In 2008, I accompanied our 7th/8th graders on our first trip to Camp Chingachgook on Lake George in the Adirondacks. We chose Camp Ching (as I like to call it), because we wanted our uber-urban children not to leave Ancona without at least a taste of wilderness in a non-Midwestern environment. The mountains were aflame with the breathtaking brilliance of a perfect New England fall, and every day was beautifully warm and sunny – until the day of the final challenge, making the three-mile hike to the top of Buck Mountain. It was drizzling, and the rocky path was sometimes slippery. Not one of our students had climbed a mountain before. Many lacked the right kind of boots or rain gear. The camp had estimated three hours for the round trip; it took us five or six. There was plenty of complaining as we slogged our way through the woods and climbed hand over foot up the rocks at the end.
But the reward was awesome. Wet, muddy and hungry, with a scrape from a slip here and there, we perched on a rocky outcropping more than 2,400 feet above Lake George. We devoured our sandwiches and took in the 360° bird’s eye view of the lake and its islands and the many peaks of the Adirondacks surrounding us. It can be difficult to impress some of our tuned-in city kids with something as incredible as a mountain range, but even the dubious and the complainers were proud that they had “made it.” Many grads later recounted conquering Buck Mountain as one of the highlights of their years at Ancona.
Every camp offers our students developmentally appropriate learning challenges that are both physical and mental. There’s much talk nowadays about the importance of grit as a capacity we want to cultivate in children. Educational researchers are looking at how and whether grit can be taught. Well, it takes grit to hike up a mountain in the rain or to overcome your fear to get to the top of a climbing wall or to keep going in your canoe when you’ve never done it before and for some reason, you’re going in circles. From these experiences, children learn not only that their bodies can accomplish more than they imagined, but that perseverance, determination, grit – call it what you will – pays off in accomplishments and satisfaction. They learn that one doesn’t have to be completely comfortable or happy while learning something to feel great once it’s achieved, and because these lessons take place in authentic settings away from the comforts of home, they make a particularly powerful, emotional impact on the brain. These are fundamentally crucial lessons our students can apply to their lives, their work in the classrooms and their later educations.
Our kids return from each trip a little prouder, a little more self-confident, a little more mature – and full of great memories.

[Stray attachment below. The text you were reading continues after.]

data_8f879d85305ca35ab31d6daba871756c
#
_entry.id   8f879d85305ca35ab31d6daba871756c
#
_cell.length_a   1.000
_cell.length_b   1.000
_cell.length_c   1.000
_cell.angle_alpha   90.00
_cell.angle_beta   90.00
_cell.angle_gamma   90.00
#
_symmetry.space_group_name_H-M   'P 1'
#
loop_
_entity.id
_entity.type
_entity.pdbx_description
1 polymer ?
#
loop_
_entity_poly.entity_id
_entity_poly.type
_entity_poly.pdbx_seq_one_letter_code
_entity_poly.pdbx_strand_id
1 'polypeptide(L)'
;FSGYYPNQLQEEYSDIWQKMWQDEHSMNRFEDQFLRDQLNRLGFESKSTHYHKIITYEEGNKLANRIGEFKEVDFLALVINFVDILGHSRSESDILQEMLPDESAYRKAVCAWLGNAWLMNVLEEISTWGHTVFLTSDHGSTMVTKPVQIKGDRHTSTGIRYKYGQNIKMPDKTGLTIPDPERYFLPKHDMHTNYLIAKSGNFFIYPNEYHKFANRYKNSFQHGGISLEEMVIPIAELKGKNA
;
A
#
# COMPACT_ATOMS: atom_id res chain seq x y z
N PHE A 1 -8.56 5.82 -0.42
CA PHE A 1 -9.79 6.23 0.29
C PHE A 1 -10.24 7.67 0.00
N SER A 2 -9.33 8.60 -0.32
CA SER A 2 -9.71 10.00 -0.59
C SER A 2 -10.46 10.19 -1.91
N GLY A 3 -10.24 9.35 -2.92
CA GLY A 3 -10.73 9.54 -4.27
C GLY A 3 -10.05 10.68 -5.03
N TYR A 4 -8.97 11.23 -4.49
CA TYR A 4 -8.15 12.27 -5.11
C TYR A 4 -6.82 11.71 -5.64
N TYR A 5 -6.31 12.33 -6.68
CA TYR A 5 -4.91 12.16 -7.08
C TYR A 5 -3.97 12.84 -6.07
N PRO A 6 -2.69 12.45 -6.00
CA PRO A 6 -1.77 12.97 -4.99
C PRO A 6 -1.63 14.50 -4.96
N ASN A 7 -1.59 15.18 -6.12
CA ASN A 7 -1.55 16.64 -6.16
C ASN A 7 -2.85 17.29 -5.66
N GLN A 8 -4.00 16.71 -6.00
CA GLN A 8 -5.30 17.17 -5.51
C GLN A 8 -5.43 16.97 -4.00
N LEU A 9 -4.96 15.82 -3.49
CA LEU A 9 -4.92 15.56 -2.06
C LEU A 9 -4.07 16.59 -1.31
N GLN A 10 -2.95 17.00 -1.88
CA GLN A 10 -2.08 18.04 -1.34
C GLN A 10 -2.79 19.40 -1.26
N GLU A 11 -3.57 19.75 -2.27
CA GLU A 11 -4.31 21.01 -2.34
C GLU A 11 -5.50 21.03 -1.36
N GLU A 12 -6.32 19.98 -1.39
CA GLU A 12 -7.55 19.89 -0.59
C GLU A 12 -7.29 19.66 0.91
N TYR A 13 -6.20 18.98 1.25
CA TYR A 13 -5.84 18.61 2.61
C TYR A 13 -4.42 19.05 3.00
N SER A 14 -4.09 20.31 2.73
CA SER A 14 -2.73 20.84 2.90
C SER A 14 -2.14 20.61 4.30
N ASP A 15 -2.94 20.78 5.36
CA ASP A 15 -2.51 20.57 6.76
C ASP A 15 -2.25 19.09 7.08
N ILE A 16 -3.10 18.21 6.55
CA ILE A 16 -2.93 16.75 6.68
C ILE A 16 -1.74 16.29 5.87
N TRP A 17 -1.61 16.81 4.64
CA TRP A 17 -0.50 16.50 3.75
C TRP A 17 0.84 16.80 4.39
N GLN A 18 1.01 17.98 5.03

Not too long ago, I visited with some friends who had just adopted a 20-month old daughter from Korea. We went to the local playground, where the girl squatted down, as only a flexible toddler can, to examine a pile of pebbles on the ground. She picked one up, held it between thumb and forefinger, and, staring intently, she slowly turned it round and round to view it from different angles. She carefully replaced the pebble, scanned the remaining pebbles most deliberately, and then picked up another, which she proceeded to examine with equal scrutiny.
Ever an observer of children, I was fascinated by the child’s sense of wonder and sheer pleasure at the shape, look and feel of the pebbles. Totally engrossed in her observations, this little girl was in that state of intense concentration that Mihaly Cskikszentmihalyi calls flow, that focussed, don’t-know-time-is-passing state when we do our most creative and productive work. Left to her own devices, I believe she might have studied those pebbles for a quite a long time. But her new parents, eager to interact and to show her all the great things in the playground, lacked patience for her explorations. She knew very little English, so Dad took her hand and led her off to the swings.
This story could now go in many directions. I could point out something we all know — that children are fascinated with pebbles and sand and water and sticks and cardboard boxes — and they do not need most of the toys that we purchase for them. Just this week, a group of boys in After Ancona was having a grand imaginative time tucked under the bushes in the playground collaborating on what they could build with the sticks they found there.
Or I could point out that Montessori teachers believe in following the child, letting him choose his activities and giving him the the time to become engrossed. Maria Montessori called that intense focus absorption. Rather than draw a child away from what he’s interested in to pursue an adult agenda, why not help him to embellish or extend his own? When children select the right materials for themselves, they become absorbed in serious exploration for long periods of time. From those experiences grow concentration and problem-solving — critical faculties for learning. And locked in a pebble or a pile of sticks is a world of scientific studies.
Concentration, absorption, fascination with everyday materials – these are not only for preschoolers. Around the country, educators are rediscovering what progressive educators have always known: that authentic, hands-on, child-centered investigations are critical for building creative capacities in our kids. All were at play — along with creativity, problem-solving, collaboration and cooperation – when our 3rd/4th graders began the Global Cardboard Challenge (http://www.imagination.is/cardboard_challenge) last Friday. The projects spilled out of the classrooms and into the corridors as our eight and nine-year-olds worked non-stop for five hours designing, building and decorating arcade games and other constructions. On Flex Days to come, they will critique, refine and field test their products, and this is just the first of many such design challenges to come at Ancona.